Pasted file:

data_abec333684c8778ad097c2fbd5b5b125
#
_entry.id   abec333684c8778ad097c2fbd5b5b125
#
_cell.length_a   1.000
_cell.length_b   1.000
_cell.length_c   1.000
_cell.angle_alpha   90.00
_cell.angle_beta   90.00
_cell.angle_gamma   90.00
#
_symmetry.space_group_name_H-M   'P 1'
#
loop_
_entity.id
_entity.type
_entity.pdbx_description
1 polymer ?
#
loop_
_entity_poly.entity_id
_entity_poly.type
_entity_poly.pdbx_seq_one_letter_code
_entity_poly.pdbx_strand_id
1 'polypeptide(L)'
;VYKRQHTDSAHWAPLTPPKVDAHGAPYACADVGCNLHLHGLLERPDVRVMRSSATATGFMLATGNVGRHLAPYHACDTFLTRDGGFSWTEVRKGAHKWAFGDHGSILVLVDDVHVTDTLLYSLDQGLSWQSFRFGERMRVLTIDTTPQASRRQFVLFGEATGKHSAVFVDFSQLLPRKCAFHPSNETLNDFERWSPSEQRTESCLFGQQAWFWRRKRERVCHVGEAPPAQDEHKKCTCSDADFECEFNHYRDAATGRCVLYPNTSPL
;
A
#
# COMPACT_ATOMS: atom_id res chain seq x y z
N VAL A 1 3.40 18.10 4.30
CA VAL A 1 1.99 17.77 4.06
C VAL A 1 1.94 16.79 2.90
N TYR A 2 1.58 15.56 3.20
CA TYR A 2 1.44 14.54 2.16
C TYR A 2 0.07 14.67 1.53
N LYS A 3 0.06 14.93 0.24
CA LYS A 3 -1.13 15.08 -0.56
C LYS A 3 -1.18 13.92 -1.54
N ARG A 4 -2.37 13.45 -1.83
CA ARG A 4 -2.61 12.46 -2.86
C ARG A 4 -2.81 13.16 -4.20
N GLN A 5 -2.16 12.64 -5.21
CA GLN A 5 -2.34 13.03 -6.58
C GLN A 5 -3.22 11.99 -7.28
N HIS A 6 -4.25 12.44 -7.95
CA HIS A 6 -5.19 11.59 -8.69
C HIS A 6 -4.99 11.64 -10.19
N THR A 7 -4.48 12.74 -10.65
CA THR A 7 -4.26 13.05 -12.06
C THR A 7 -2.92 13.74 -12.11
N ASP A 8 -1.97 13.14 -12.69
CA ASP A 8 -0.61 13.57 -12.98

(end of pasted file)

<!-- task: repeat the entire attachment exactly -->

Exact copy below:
data_abec333684c8778ad097c2fbd5b5b125
#
_entry.id   abec333684c8778ad097c2fbd5b5b125
#
_cell.length_a   1.000
_cell.length_b   1.000
_cell.length_c   1.000
_cell.angle_alpha   90.00
_cell.angle_beta   90.00
_cell.angle_gamma   90.00
#
_symmetry.space_group_name_H-M   'P 1'
#
loop_
_entity.id
_entity.type
_entity.pdbx_description
1 polymer ?
#
loop_
_entity_poly.entity_id
_entity_poly.type
_entity_poly.pdbx_seq_one_letter_code
_entity_poly.pdbx_strand_id
1 'polypeptide(L)'
;VYKRQHTDSAHWAPLTPPKVDAHGAPYACADVGCNLHLHGLLERPDVRVMRSSATATGFMLATGNVGRHLAPYHACDTFLTRDGGFSWTEVRKGAHKWAFGDHGSILVLVDDVHVTDTLLYSLDQGLSWQSFRFGERMRVLTIDTTPQASRRQFVLFGEATGKHSAVFVDFSQLLPRKCAFHPSNETLNDFERWSPSEQRTESCLFGQQAWFWRRKRERVCHVGEAPPAQDEHKKCTCSDADFECEFNHYRDAATGRCVLYPNTSPL
;
A
#
# COMPACT_ATOMS: atom_id res chain seq x y z
N VAL A 1 3.40 18.10 4.30
CA VAL A 1 1.99 17.77 4.06
C VAL A 1 1.94 16.79 2.90
N TYR A 2 1.58 15.56 3.20
CA TYR A 2 1.44 14.54 2.16
C TYR A 2 0.07 14.67 1.53
N LYS A 3 0.06 14.93 0.24
CA LYS A 3 -1.13 15.08 -0.56
C LYS A 3 -1.18 13.92 -1.54
N ARG A 4 -2.37 13.45 -1.83
CA ARG A 4 -2.61 12.46 -2.86
C ARG A 4 -2.81 13.16 -4.20
N GLN A 5 -2.16 12.64 -5.21
CA GLN A 5 -2.34 13.03 -6.58
C GLN A 5 -3.22 11.99 -7.28
N HIS A 6 -4.25 12.44 -7.95
CA HIS A 6 -5.19 11.59 -8.69
C HIS A 6 -4.99 11.64 -10.19
N THR A 7 -4.48 12.74 -10.65
CA THR A 7 -4.26 13.05 -12.06
C THR A 7 -2.92 13.74 -12.11
N ASP A 8 -1.97 13.14 -12.69
CA ASP A 8 -0.61 13.57 -12.98